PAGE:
458 Phil. 712

SECOND DIVISION

[ A.M. No. RTJ-03-1746 (formerly OCA IPI No. 10-1225-RTJ), September 26, 2003 ]

ROGER F. BORJA, COMPLAINANT, VS. JUDGE ZORAYDA H. SALCEDO, RESPONDENT.

RESOLUTION

AUSTRIA-MARTINEZ, J.:

In a Complaint dated January 11, 2001, Roger F. Borja accuses Presiding Judge Zorayda H. Salcedo of the Regional Trial Court (Branch 32) of San Pablo City of gross ignorance of the law and grave abuse of discretion in issuing a temporary restraining order (TRO) in Civil Case No. SP-5775 (01), entitled, "Damaso T. Ambray vs. San Pablo City Water District, represented by General Manager Roger Borja, et al.", without complying with the 1997 Rules of Civil Procedure.

Complainant alleges that the civil case was filed with the RTC of San Pablo City on January 2, 2001 and on the same day, assigned by raffle to Branch 32, presided over by respondent Judge. The following day, respondent Judge issued an Order granting the TRO, to wit:
Before this Court is a verified complaint praying for the issuance of a Temporary Restraining Order (TRO) which the Court finds to be sufficient in form and substance.

Conformably with Rule 8 of the Interim Rules and Guidelines and Section 1 of BP Blg. 224, the issuance of the Writ of Preliminary Injunction is hereby set on January 4, 2001 at 8:30 o'clock in the morning and at which date and time, the respondents/defendants are hereby directed to appear and show cause why the writ prayed for should not be granted.

In the meantime, in order to maintain the status quo between the parties and to obviate irreparable damage the petitioner may suffer by reason of and as a consequence of the acts sought to be enjoined pending hearing on the issuance of the writ of preliminary injunction, the respondents/defendants are hereby enjoined from enforcing Board Resolution No. 082, Series 2000 restraining Atty. Marciano Brion, Jr. to sit, act and exercise the powers of a Director of San Pablo City Water District representing the civic sector.

Let this Order together with the copy of the Complaint be served forthwith upon the respondents/defendants who are hereby given a period of ten (10) days from receipt within which to file their Answer.

The Deputy Sheriff of this Branch is hereby ordered to implement the processes of this Court immediately.

SO ORDERED

City of San Pablo, January 3, 2001.
and a copy thereof was received by the complainant that afternoon.[1]

Complainant claims that the procedure followed by respondent Judge violated Rule 58 Section 4 [b-c-d], 1997 Rules of Civil Procedure on the following grounds:
(a)
Being a multi-sala court, it is the Executive Judge that may issue an ex-parte TRO good for 72 hours.
(b)
The notice of raffle was not preceded or contemporaneously accompanied, by service of summons, with the complaint or initiatory pleading and the applicant's affidavit and bond.
(c)
Respondent Judge who was assigned to the case did not conduct the required summary hearing with notice and in the presence of the parties within 24 hours after the Sheriff's return of service and/or the records are received by the branch selected by raffle.
(d)
The TRO was issued ex-parte without the required bond and without alleging that the matter is of extreme urgency and applicant would suffer grave or irreparable injury.
(e)
Complainant did not ask for the issuance of a preliminary injunction on January 4, 2001 in the morning.[2]
Then Court Administrator Alfredo Benipayo, through a letter dated February 7, 2001, informed complainant that the subject matter of his complaint is judicial in nature hence it shall be denied due course as there are judicial remedies available under the Rules of Court yet to be exhausted.[3]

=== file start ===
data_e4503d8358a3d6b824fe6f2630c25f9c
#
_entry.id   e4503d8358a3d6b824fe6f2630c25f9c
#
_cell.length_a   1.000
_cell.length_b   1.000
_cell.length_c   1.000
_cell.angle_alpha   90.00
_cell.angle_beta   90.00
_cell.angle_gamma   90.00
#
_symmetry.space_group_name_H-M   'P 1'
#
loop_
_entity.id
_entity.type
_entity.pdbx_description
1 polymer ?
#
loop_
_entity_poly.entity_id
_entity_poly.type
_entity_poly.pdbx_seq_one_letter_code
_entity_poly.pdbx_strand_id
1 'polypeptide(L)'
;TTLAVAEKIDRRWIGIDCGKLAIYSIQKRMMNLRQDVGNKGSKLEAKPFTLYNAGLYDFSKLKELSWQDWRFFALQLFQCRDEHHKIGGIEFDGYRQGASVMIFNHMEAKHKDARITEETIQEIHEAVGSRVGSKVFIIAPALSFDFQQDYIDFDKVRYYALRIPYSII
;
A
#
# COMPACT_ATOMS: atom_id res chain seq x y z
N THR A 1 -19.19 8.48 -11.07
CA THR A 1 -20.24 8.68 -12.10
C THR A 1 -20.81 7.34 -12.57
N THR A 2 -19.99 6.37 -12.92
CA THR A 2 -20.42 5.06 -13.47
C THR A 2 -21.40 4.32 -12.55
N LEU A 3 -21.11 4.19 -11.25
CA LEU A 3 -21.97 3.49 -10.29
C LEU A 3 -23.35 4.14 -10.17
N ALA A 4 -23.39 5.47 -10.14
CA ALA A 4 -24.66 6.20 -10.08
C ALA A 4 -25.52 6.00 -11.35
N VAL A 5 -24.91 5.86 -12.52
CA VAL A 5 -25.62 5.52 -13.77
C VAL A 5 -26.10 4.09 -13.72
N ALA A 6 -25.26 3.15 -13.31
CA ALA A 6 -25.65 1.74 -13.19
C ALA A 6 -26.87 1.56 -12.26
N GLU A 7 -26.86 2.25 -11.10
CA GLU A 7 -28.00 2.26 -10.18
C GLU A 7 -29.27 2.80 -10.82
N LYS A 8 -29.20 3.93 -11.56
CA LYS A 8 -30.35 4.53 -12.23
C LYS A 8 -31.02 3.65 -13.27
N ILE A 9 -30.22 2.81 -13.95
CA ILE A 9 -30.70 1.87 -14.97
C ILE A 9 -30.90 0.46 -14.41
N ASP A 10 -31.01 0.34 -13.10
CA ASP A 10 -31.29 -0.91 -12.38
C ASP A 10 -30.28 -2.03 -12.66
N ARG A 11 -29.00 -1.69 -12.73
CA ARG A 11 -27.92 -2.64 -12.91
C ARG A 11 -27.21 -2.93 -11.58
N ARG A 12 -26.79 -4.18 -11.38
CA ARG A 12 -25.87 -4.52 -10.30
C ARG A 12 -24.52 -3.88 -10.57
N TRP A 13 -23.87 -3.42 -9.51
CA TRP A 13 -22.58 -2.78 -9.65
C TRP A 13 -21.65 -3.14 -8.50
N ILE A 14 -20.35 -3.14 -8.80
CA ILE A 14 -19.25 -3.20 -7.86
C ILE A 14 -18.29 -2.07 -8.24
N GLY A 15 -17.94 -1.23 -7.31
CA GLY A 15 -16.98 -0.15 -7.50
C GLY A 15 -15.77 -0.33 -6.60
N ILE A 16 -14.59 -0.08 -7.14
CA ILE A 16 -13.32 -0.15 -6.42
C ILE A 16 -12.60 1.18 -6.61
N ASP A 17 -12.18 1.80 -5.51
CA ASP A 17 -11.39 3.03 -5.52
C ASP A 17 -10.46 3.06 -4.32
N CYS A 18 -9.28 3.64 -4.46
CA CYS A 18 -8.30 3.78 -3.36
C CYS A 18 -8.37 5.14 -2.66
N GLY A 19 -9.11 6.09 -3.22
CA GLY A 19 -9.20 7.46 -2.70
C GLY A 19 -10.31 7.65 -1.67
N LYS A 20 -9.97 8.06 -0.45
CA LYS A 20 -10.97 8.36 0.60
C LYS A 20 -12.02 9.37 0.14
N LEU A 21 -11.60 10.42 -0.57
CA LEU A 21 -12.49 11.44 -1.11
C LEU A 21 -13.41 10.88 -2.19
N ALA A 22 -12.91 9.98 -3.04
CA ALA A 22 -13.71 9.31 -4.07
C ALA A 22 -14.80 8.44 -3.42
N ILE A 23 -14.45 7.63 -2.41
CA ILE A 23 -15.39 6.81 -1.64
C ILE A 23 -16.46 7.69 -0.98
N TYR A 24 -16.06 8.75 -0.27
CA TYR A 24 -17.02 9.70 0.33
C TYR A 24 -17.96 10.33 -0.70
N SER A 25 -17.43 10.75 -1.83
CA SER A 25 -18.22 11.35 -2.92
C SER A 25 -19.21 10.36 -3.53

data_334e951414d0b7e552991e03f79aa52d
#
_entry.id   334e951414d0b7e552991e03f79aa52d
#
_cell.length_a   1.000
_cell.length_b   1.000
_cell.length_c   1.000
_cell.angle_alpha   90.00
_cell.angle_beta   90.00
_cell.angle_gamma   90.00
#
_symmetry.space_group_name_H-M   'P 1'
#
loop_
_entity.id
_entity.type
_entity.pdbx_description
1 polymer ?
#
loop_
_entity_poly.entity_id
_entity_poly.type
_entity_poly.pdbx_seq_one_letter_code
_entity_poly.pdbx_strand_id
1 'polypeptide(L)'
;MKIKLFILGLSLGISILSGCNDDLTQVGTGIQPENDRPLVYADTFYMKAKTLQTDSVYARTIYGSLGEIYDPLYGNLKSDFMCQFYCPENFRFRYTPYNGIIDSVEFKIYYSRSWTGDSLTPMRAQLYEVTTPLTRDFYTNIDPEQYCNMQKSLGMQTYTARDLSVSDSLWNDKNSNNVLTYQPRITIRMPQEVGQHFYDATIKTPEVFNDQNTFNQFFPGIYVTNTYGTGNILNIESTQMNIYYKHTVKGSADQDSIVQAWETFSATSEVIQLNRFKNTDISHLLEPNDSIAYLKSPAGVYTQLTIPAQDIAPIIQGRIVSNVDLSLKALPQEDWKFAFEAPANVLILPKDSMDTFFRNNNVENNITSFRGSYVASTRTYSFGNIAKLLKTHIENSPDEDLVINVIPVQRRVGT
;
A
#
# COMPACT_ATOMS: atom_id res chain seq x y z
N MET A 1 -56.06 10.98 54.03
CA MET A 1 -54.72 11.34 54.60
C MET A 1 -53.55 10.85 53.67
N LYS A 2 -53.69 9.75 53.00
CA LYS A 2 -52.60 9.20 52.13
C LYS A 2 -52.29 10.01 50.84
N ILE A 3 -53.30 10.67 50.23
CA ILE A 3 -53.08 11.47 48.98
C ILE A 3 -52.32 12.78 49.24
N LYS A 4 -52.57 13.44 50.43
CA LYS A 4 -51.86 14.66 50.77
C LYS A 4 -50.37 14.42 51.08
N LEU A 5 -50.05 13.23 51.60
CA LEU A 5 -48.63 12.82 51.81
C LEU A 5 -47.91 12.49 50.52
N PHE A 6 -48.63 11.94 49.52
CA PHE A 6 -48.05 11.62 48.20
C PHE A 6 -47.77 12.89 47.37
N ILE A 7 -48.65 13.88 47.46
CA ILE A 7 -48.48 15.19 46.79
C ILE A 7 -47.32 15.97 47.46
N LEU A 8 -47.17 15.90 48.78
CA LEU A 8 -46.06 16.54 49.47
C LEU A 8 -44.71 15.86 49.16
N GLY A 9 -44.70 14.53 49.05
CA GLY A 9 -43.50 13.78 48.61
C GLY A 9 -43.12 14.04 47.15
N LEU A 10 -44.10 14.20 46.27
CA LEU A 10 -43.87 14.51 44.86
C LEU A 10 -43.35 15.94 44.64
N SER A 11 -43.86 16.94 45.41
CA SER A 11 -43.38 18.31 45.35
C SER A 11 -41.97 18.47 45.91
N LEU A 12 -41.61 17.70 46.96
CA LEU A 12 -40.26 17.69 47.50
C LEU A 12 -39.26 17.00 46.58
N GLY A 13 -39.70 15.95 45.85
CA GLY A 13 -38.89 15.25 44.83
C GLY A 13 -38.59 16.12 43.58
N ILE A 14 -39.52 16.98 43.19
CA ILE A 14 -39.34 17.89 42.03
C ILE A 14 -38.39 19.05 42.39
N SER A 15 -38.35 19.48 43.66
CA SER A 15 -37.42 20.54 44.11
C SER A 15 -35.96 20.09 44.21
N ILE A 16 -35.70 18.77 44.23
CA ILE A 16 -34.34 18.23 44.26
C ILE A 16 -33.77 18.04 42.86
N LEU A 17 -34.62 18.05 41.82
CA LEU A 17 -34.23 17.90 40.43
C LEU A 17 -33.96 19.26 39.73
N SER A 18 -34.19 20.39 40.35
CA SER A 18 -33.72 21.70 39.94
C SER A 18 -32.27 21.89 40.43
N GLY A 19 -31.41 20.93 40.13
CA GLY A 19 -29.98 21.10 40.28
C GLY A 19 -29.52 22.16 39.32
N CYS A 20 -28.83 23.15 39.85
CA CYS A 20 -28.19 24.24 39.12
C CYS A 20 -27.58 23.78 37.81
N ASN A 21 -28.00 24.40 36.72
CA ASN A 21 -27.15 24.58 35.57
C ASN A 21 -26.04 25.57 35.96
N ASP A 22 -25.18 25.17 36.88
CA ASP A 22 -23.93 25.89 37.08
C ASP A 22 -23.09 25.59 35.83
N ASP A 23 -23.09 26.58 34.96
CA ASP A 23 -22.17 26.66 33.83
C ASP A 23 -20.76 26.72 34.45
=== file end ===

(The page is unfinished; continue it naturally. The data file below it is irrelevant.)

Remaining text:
On March 30, 2001, however, the Office of the Court Administrator (OCA) received a Motion from complainant dated March 29, 2001, praying for the reconsideration of the notice of denial of his complaint on the strength of an Order dated January 19, 2001 issued by Judge Marivic Balisi-Umali of the RTC (Branch 30), San Pablo City, dissolving the questioned TRO for failure to comply with the requisites of Supreme Court Administrative Circular No. 20-95.

Complainant argues that when the law transgressed is elementary, as in the instant case, the failure to know or observe it constitutes gross ignorance of the law.[4]

Upon the report and recommendation of the OCA, this Court, in a Resolution dated August 29, 2001 resolved to require:
(a) respondent Judge Zorayda Salcedo to COMMENT on the complaint and motion for reconsideration within ten (10) days from notice hereof; and (b) Judge Marivic T. Balisi-Umali, then Regional Trial Court Judge, San Pablo City, Branch 30, to EXPLAIN within ten (10 ) days from notice hereof why no disciplinary action should be taken against her for issuing an order dissolving a temporary restraining order issued by a court of co-equal jurisdiction."[5]
On October 16, 2001, respondent judge submitted her comment and apologized for the delay in its submission explaining that she, as well as her husband, underwent cataract operation.[6] She informed the Court that she is adopting as her comment the Indorsement dated November 16, 2000 which she had submitted to this Court in connection with OCA IPI No. 00-1058-RTJ, an earlier administrative case also filed by herein complainant against her but which was dismissed by this Court for lack of merit.[7] She likewise emphasized her "denial of partiality, ignorance of the law, bias and so forth being attributed to her by complainant for the reverse is true as it has been (her) desire ... to always observe impartiality, fairness, and dedication in the administration of justice."[8]

Judge Marivic T. Balisi-Umali in her Compliance dated October 17, 2001, explained her actions relative to the case as follows:
May the Honorable First Division be informed that Civil Case No. SP-5757(01) xxx for Declaration of Nullity of Board Resolution No. 082, Series 2000 and for Issuance of Temporary Restraining Order was originally raffled to Branch 32 of the San Pablo City, RTC presided over by the Honorable Zoraida Herradura Salcedo on January 2, 2001. The following day Judge Salcedo issued a Temporary Restraining Order (TRO).  On even date, defendant Borja filed a Motion to Inhibit Judge Herradura [Salcedo] from the case and which the latter granted. On January 5, 2001, defendant Brion filed a Motion to Dissolve Temporary Restraining Order anchored on the ground that the TRO was issued in violation of Rule 58, Section 4(d) of the 1997 Rules of Civil Procedure and is therefore a patent nullity.  On even date, the case was raffled to the undersigned.